Thumbs up for The Fifth Head of Cerberus by Gene Wolfe. Science fiction.
One of those books during the reading of which I promise myself I will go in search of analysis to see if I have missed something. In this case, an afterword (by Pamela Sargent) is handily provided, reassuring me that no, I did not miss anything: the ambiguity of The Fifth Head is intentional and not due to my stupidity. If you are the kind of reader who will be disturbed by the fact that you’ll never know what “really” happened, you should skip this. If, however, you are able to accept the ambiguity and wallow happily in the fascinating worldbuilding and dense, beautiful, almost-Victorian prose, you will be rewarded.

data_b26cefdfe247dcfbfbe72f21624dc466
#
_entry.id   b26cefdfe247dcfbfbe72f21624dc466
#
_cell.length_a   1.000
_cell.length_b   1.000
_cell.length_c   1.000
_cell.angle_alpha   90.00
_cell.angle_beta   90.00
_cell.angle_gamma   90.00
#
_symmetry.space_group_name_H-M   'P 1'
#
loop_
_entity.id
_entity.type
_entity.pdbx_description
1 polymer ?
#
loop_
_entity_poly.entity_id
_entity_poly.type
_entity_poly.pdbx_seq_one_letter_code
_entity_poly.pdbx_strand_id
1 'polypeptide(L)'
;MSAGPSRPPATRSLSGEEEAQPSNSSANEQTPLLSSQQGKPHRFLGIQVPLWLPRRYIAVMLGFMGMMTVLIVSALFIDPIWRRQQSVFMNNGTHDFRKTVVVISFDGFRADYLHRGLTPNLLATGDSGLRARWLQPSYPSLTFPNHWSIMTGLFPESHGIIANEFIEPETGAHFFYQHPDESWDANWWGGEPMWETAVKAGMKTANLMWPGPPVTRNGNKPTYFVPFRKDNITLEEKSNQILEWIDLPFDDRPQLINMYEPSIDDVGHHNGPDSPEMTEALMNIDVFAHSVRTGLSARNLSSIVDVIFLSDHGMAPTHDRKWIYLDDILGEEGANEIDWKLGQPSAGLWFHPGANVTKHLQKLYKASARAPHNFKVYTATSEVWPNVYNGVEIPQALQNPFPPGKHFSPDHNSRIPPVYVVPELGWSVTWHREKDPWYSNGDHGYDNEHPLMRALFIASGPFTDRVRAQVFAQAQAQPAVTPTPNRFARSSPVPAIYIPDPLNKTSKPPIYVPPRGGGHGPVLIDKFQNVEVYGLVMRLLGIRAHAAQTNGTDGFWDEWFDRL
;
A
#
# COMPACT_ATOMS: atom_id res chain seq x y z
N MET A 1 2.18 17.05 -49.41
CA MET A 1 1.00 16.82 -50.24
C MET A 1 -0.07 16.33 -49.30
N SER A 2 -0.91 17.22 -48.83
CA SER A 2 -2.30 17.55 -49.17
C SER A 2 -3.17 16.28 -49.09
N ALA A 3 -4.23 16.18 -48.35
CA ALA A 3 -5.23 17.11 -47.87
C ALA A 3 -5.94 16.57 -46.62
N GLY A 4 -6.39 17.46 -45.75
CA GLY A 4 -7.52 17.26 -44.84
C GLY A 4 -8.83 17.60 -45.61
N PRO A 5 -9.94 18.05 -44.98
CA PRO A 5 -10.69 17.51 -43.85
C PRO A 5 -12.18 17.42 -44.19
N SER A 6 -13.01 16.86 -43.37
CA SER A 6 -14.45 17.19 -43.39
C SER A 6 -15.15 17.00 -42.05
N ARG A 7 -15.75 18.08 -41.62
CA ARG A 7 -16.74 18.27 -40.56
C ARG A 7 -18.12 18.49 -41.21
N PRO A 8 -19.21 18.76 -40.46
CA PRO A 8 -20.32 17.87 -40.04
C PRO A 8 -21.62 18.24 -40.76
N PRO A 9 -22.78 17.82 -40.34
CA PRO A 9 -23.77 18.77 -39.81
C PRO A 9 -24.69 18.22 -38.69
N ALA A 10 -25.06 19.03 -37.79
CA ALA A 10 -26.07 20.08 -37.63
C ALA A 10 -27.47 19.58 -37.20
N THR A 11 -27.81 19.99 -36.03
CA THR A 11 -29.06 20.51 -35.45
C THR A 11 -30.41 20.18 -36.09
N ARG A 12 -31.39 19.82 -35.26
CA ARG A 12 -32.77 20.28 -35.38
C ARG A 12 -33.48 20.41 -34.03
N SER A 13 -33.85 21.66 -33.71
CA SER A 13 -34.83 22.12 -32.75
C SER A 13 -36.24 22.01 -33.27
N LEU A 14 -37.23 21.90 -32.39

And all this time the dead man at the wheel was talking to me. His head hung limply, as though his neck were broken, and the jerkings of the wheel he held, as big waves struck the rudder, sent it from one shoulder to the other, or back to stare at the sky, or down. But he continued to speak, and the few words I caught suggested that he was lecturing upon an ethical theory whose postulates seemed even to him doubtful. I felt a dread of hearing this talk and tried to keep myself as much as possible toward the bow, but the wind at times carried the words to me with great clarity, and whenever I looked up from my work I found myself much nearer the stern sometimes in fact almost touching the dead steersman, than I had supposed.
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